Black bean and feta burgers

This is my fiftieth blog post which, appropriately, falls about a year after the first. In my twelve months of blogging, I’ve come to realise the importance of having some form of creative outlet: before, the only words I wrote were for purely academic purposes, and I struggled to consistently keep a diary. This blog has pushed me to explore and experiment with food, and I’m proud of it.

 

I love a good veggie burger, and I’ve always preferred them to meat. Granted, there’s a spectrum of burger quality, but my own personal tastes leant towards the texture of beanburgers. Eating many times in Nandos taught me this, as did barbecue season: the real highlight of the grill, for me, was the halloumi and veggie skewers, not the typically overcooked quarter-pounders. However, I’m not a fan of the mushroom burger: my first (and last) at Byron in York left me heartily disappointed.

A few months ago, I made these beetroot and lentil burgers, and thoroughly enjoyed them: but until I can find a suitable replacement for the egg used to bind them together, I’m on the hunt for other egg-free varieties. Flicking through my Hemsley and Hemsley cookbook, I decided to give these black bean and feta varieties a try.

 

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To make eight patties (I halved everything), you’ll need:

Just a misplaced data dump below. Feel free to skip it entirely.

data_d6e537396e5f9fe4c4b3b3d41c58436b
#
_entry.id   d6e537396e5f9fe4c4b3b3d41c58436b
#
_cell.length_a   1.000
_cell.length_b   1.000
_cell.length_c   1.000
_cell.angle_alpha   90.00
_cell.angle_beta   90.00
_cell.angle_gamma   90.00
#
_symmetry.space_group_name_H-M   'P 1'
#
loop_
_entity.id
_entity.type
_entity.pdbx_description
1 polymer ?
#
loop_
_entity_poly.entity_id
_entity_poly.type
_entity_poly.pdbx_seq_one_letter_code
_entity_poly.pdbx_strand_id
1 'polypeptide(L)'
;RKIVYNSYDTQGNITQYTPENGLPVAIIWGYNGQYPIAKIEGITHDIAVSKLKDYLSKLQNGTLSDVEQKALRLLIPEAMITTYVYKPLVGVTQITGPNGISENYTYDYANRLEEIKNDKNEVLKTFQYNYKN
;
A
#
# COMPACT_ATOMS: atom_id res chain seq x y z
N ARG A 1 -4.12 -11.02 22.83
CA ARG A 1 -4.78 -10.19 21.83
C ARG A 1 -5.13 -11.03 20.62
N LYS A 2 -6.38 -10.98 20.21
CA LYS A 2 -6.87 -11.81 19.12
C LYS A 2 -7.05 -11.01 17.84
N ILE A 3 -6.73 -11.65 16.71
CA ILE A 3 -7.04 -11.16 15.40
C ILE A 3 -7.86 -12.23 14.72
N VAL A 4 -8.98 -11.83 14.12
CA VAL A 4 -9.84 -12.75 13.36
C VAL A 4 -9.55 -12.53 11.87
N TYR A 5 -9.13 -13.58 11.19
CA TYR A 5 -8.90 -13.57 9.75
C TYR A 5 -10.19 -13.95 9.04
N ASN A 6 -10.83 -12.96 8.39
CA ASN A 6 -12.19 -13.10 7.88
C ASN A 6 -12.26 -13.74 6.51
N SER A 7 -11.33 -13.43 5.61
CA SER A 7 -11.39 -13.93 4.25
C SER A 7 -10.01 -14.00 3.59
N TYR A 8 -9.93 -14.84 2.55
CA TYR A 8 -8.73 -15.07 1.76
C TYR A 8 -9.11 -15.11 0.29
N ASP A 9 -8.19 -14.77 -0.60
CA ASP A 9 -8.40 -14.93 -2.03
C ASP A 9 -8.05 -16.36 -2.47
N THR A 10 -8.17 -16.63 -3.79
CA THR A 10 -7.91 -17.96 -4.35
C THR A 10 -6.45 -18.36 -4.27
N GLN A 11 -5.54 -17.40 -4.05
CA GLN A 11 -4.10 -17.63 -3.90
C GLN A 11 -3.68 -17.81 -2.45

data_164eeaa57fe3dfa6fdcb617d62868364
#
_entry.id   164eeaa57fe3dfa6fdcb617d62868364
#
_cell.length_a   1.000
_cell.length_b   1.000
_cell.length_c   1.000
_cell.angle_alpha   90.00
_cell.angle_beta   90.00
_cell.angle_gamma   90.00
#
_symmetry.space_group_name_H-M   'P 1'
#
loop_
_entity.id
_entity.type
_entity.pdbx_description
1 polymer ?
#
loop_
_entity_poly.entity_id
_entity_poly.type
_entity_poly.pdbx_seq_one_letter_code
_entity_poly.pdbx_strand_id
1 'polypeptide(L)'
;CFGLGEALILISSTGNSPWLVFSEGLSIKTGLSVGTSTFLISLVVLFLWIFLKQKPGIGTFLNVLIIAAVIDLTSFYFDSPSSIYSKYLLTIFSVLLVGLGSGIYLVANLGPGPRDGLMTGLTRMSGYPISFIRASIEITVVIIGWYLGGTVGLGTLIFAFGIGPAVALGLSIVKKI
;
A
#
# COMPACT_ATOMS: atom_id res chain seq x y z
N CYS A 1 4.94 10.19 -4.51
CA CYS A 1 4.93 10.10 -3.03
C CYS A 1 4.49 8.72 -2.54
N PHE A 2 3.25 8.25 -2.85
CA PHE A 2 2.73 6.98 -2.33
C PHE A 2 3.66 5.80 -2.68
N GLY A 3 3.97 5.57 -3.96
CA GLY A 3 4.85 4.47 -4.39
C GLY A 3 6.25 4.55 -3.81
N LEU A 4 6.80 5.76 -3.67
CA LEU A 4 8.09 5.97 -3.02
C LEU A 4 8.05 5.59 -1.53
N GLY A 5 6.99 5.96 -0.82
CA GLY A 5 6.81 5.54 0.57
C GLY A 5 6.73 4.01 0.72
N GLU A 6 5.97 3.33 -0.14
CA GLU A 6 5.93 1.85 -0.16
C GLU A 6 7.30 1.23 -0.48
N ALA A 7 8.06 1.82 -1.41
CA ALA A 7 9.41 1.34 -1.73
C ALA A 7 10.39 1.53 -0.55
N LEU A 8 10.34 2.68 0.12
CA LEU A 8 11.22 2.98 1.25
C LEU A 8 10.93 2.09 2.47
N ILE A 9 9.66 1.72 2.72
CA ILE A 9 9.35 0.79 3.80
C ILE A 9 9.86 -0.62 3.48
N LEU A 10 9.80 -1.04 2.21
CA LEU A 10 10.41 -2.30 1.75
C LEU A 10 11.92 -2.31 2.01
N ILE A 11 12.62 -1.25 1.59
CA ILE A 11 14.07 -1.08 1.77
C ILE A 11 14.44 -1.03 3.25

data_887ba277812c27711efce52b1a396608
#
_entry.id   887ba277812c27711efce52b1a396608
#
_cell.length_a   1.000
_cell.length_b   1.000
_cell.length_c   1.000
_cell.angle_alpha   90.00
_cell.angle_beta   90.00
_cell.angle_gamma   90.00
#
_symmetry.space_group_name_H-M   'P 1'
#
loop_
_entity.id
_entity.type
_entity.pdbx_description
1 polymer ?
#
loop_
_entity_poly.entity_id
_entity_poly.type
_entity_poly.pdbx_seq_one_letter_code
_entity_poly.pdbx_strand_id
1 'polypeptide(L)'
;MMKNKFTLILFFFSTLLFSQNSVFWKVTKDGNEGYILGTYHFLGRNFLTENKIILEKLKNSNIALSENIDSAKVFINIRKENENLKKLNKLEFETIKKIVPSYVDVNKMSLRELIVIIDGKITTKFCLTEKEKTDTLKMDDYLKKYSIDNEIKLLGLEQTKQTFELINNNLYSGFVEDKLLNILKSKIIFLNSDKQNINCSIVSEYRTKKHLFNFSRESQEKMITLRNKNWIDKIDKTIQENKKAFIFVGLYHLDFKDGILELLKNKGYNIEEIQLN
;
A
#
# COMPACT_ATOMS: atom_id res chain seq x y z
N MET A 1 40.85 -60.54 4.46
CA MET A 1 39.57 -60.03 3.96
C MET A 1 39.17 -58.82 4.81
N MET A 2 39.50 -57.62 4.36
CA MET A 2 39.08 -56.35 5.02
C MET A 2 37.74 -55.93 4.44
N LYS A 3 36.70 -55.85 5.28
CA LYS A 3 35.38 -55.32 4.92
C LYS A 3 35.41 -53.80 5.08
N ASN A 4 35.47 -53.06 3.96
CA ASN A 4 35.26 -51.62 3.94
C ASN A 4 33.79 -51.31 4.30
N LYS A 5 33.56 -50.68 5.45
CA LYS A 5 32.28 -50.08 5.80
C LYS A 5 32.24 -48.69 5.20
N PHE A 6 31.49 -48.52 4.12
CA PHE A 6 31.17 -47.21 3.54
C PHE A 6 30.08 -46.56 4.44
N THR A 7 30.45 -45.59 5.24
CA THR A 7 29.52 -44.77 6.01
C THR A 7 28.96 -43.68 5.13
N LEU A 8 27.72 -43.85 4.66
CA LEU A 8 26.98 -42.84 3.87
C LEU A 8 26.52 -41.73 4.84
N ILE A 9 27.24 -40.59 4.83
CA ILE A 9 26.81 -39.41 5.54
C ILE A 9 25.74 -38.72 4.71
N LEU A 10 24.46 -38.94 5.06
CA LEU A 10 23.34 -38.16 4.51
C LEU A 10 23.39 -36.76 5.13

• 2 tbsp ghee (I just used olive oil – I’m sceptical of the Hemsley sister’s lauding of ghee)
  • a medium onion
  • 2 garlic cloves
  • 2 tins of black beans, or 500g homecooked beans (200g dried. ‘Activate’ overnight – i.e., soak.)
  • 100g chestnut or buckwheat flour (I used plain)
  • a tsp dried oregano or thyme (I also used a tsp of dried rosemary)
  • 170g sun-dried chopped tomatoes
  • a handful of fresh parsley, or coriander
  • a tbsp chopped jalapeños or fresh chilli
  • 100g feta cheese
  • salt and pepper

 

Preheat the oven to 180 degrees Celsius. Finely chop the onion, garlic, chilli, and sun-dried tomatoes, before chopping the parsley.

Gently cook the onion over a medium heat until coloured. Stir in the garlic and cook for a couple of minutes, before adding the drained beans.

Mash the beans roughly with a wooden spoon or fork, and let the excess liquid evaporate. Transfer the beans to a mixing bowl and incorporate well with the flour.

Add the rest of the herbs, sun-dried tomatoes, chilli and feta, season with salt and pepper, and, using your hands, fold everything together. When the patty mixture has cooled down a little, divide it equally into eight rounds.

Place each burger on a lined baking tray, and pop in the oven for fifty minutes. They’re ready when golden brown and slightly crispy: slide straight into wholemeal buns or onto the plate, and eat as desired.

This is a fantastic recipe: hands-on but not particularly time-consuming, and yielding some very tasty burgers. The burgers are light, with a delicious saltiness to complement the herby notes. I served mine with sweet potato wedges, homemade hummous, tomatoes, and salad – perfect.

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